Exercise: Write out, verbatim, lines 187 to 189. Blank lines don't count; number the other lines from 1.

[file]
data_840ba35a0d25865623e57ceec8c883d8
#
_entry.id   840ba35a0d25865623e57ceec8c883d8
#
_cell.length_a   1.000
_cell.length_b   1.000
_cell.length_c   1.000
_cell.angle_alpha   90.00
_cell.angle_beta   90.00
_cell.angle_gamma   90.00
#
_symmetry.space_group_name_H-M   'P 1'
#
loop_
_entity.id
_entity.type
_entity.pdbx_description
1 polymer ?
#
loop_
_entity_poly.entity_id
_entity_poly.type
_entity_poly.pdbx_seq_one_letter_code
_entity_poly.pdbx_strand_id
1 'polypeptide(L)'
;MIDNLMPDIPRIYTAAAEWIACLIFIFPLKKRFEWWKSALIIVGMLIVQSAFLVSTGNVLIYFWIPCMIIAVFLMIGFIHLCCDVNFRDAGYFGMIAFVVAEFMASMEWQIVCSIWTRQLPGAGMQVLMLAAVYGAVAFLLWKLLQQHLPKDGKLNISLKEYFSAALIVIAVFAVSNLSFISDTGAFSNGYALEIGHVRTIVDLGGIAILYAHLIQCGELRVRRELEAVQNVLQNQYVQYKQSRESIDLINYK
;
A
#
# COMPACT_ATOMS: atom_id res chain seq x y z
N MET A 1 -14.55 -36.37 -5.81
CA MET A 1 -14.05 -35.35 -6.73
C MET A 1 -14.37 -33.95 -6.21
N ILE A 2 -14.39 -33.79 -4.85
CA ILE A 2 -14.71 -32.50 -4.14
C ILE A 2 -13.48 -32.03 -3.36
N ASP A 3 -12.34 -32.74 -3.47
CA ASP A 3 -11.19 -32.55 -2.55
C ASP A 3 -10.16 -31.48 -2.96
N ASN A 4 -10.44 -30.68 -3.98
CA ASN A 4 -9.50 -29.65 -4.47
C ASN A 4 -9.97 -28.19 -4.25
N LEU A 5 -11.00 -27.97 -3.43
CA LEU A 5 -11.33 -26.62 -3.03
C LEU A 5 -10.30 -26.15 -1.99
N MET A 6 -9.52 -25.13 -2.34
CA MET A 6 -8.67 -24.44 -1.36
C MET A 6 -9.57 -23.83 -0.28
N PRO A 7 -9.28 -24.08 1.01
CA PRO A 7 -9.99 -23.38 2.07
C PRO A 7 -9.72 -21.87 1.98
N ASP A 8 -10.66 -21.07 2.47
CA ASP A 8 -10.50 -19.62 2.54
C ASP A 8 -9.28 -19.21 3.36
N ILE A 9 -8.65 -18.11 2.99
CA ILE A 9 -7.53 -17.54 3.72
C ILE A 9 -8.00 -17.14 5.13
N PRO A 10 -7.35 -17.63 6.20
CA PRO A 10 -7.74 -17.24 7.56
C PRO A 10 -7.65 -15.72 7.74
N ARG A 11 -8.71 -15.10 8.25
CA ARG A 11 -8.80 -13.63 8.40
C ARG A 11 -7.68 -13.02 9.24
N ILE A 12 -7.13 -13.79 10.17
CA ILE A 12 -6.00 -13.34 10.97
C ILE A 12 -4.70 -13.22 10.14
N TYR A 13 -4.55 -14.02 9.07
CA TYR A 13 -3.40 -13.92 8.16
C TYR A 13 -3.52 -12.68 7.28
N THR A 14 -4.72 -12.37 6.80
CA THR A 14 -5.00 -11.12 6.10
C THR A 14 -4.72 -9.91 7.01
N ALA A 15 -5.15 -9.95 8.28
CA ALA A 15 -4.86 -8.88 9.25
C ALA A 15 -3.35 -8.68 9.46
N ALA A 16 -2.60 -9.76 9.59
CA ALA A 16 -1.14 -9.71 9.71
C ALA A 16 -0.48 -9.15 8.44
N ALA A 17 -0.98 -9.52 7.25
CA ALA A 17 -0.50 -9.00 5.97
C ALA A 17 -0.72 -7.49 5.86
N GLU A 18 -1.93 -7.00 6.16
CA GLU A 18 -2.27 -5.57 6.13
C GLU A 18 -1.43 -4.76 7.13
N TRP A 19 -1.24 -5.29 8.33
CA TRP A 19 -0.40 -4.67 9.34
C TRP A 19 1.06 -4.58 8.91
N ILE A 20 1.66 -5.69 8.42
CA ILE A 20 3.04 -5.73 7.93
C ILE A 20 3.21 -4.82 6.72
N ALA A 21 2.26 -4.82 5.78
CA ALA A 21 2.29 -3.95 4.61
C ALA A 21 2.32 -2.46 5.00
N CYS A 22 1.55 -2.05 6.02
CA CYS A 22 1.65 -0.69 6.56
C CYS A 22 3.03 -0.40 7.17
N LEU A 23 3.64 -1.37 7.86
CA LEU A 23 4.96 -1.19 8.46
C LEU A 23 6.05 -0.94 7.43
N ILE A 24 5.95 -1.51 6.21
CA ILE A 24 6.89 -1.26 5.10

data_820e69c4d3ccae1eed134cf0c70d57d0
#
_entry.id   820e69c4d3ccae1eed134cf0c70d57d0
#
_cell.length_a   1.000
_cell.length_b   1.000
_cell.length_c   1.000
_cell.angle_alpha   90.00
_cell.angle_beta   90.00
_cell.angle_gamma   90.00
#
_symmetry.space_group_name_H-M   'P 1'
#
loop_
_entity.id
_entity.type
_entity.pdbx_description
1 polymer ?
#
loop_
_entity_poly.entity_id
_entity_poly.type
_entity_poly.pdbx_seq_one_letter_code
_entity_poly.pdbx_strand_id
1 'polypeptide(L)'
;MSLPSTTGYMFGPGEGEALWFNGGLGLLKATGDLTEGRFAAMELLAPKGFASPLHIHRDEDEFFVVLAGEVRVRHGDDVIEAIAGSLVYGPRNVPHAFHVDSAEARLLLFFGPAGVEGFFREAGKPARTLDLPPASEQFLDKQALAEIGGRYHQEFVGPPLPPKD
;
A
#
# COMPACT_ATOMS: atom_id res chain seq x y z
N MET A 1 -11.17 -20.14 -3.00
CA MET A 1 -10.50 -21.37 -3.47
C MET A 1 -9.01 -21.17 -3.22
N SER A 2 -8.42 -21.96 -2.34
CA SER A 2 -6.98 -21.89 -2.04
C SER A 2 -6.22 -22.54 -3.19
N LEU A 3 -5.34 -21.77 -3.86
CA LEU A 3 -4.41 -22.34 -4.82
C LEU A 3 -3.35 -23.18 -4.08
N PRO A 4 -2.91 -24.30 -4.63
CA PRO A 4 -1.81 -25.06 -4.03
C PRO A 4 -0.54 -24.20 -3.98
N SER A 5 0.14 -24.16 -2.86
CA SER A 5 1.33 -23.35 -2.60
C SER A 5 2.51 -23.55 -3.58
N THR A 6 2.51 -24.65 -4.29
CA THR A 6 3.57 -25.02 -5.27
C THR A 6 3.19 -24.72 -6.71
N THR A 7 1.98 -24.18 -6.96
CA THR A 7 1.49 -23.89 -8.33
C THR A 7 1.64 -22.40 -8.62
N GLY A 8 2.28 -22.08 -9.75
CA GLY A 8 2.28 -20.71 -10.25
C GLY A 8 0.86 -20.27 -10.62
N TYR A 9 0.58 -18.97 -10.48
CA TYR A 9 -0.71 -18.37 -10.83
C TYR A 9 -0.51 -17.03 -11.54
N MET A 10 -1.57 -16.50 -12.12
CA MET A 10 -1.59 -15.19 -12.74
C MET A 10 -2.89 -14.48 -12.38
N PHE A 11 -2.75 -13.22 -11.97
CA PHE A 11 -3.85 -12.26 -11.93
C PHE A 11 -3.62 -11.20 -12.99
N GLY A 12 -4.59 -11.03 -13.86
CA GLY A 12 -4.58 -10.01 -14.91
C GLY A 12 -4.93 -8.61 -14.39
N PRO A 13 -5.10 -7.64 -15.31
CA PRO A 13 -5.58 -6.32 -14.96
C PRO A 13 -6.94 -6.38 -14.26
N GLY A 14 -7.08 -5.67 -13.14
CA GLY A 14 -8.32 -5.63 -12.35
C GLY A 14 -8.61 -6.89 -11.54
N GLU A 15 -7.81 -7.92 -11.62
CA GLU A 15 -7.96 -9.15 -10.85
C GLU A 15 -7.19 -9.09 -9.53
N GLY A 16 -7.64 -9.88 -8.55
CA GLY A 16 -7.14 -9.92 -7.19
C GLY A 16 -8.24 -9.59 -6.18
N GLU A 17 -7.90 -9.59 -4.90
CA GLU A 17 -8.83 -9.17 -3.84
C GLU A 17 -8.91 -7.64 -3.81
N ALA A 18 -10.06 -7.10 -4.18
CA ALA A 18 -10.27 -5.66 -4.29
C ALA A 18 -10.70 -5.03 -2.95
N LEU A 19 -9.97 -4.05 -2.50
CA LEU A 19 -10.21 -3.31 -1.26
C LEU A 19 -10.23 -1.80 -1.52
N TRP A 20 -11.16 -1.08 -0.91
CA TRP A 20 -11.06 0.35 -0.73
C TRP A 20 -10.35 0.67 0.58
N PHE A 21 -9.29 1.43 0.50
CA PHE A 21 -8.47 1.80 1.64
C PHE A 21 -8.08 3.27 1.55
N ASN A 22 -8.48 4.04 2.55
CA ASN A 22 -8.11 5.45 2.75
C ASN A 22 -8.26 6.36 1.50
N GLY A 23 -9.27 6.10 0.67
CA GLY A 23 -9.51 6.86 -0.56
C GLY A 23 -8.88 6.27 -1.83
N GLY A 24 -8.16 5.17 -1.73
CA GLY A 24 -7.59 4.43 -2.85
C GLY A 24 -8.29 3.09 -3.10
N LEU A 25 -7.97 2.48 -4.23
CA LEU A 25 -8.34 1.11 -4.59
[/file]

CA LEU A 19 -10.21 -3.31 -1.26
C LEU A 19 -10.23 -1.80 -1.52
N TRP A 20 -11.16 -1.08 -0.91